Valley, one of the families Wendy and I are walking with right now, is working on loving more like Jesus loves. To do that they are looking at several stories from the Gospels and asking, “Because of this story how should we live?” Part of that journey is reading the same scriptures together daily. I feel a deep need to invest myself in this process beyond just reading and meditating alone so I’m going to try blogging my thoughts because writing forces me to process. So here we go…
Jackson, my seven year old, gave his life to Christ today. A kid from school (who is not a believer) came over to play this morning and shared one of her family’s stories about heaven/hell. Evidently it got Jackson thinking. He processes just like I do. A thought will jab him in his chest, but he won’t fully get it right away, so he will turn it over and over in his mind until finally it comes roaring out in an all consuming manner.
We were driving home from his soccer game tonight when he started crying in the car. I asked him what was up and he tearfully replied, “I’m scared of dying because I’m not sure where I’m going to go.” I asked him to explain and he continued, “I know I need to give my life to Jesus to go to heaven and I want to do that.” We processed that some on the ride home together. Then Wendy and I talked more with him about it on the couch.
I did my best to help my seven year old count the cost and take the decision seriously. I didn’t even mention to him that I was almost his exact age when I made the same decision until everything was done for fear that such a statement would push him. For all my questioning and talking though he was firm and decided, so I led him in the sinner’s prayer and he gave his life to Jesus. Right there on our couch.
It was awesome and amazing and wonderful and exciting and confounding and brilliant and unexplainable…although I don’t know that I showed all that. Honestly I was stunned. It all came out of no where. After we prayed I sat for a second that felt like an eternity and just looked at him in wonder. That moment of prayer with him on the couch is something I will treasure in my heart for the rest of my life and then through eternity.
The opening of John 14:8-31 gives me pause tonight. I feel like I know where Philip is coming from. In the past I had this image of God in my head. It was an image of a cosmic cop keeping track of all the bad crap I did, always calling me to apologize and ask for my record to be wiped clean again. It was the image of a coach always beating me into submission, always suggesting a new discipline to attain or event to attend. It was the image of a perfectionist father whose high standards I could never measure up to, whose approval I wanted so badly but could never find. But the image was blurry because every time I tried to pin Him down into my pattern, He would jerk away. I knew God but I didn’t know God.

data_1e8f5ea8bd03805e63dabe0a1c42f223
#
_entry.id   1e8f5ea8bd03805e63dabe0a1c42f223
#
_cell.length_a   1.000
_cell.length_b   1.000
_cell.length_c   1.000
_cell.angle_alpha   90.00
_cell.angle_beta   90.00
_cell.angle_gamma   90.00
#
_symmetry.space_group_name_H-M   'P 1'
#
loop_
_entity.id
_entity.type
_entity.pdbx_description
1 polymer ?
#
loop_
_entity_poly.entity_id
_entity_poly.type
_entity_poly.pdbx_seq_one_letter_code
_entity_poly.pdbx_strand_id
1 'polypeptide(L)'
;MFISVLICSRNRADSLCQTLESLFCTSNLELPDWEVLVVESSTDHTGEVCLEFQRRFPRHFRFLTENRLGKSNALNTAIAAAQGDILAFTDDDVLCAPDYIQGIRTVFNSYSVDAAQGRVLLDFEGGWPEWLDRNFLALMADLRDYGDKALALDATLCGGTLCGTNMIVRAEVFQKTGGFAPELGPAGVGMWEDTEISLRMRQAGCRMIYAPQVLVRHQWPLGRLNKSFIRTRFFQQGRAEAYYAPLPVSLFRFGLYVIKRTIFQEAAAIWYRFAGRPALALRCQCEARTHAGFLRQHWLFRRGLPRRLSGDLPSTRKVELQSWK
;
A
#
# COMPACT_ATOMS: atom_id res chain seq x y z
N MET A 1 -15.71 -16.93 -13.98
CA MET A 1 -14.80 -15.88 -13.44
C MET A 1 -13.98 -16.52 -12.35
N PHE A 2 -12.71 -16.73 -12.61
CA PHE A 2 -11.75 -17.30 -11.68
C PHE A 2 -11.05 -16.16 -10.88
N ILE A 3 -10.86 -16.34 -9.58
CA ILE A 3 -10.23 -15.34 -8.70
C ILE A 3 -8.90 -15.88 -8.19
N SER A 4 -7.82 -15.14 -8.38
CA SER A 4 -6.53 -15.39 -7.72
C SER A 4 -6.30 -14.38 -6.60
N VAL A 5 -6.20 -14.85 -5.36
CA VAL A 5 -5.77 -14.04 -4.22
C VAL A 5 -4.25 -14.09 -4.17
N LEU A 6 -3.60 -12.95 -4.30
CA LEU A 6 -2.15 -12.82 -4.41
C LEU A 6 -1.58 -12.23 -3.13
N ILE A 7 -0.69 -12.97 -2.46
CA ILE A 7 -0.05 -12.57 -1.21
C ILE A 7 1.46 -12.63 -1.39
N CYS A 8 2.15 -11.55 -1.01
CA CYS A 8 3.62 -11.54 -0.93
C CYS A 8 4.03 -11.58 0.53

Does that make any sense at all?
I had this relationship with Him, but He kept refusing to fit in the boxes I kept trying to force Him in. I took Jesus’ statement, “If you love me you will keep my commandments” and I ran with it. Then I was confused why I didn’t feel closer to God when I attended more church functions this week than last. Jesus did say, “Go ye therefore to church functions all the time” didn’t he?
See that was the problem. I had this box, and I wanted God to get in it so our relationship could function according to my plan. I found myself saying to Jesus over and over, “If you would just stop playing games and show me the image of the Father I’m expecting to see – that would be enough for me.” And I heard His voice silently in my head sigh, “Jeff, your still not looking at me.”
I never want my son to struggle like that. I want Jackson, from the beginning of his journey with God, to understand that the Holy Spirit is not some list maker, but that He is this amazing counselor – the closest friend that Jackson will ever have. Because when Jesus rattles off that “I am in the Father and you are in me and I am in you” or later when He said that He will come and make a home inside those of us that love Him…He means that. I want Jackson to know this amazing, incredible, never-deserved, unexplainable intimacy with Jesus. I never want Jackson to build boxes. Instead I want him to experience from day one this amazing journey he is on with Jesus. I want him to appreciate how incredible it is. I want him to draw closer to Jesus every day and be astounded by the beauty of God.
Often I feel like a little kid with Jesus. He is so much. His love is so much. It is so bigger than I can comprehend. I think I grasp it…but then I look again and realize that I’ve only actually scratch the surface.
His statement, “I am going away and coming to you” makes my heart leap. I want Him to be near to me so badly. To steal Paul’s metaphor, I feel like I’m looking through a cloudy window but I know a day is coming when I will see Him face to face. Face to face. I need that. I want that so badly.
He said, “Peace I leave with you. My peace I give to you.” I think for the first time in my life I am beginning to understand Karl Barth’s words, “Let their peace be their disquiet and their disquiet be their peace.”
I want my son to know Jesus’ wild peace. For it to make him crave for more, for deeper, for the source. I want Jackson to be confounded by it, even more so than I am. I don’t want him to waste year fretting over rituals and rules, but rather to engage this wild living God that inspires, haunts, creates, challenges, and astounds my daily existence.
Lord, engage my son with you love. Let it be the very air he breaths. Lord, I want to live in the final phrase of the passage. Say to us every moment, “Get up; let’s leave this place.” Journeying with you is my joy Father, a privileged I cannot describe. Thank you. Forever I will seek to learn what it means to love you more.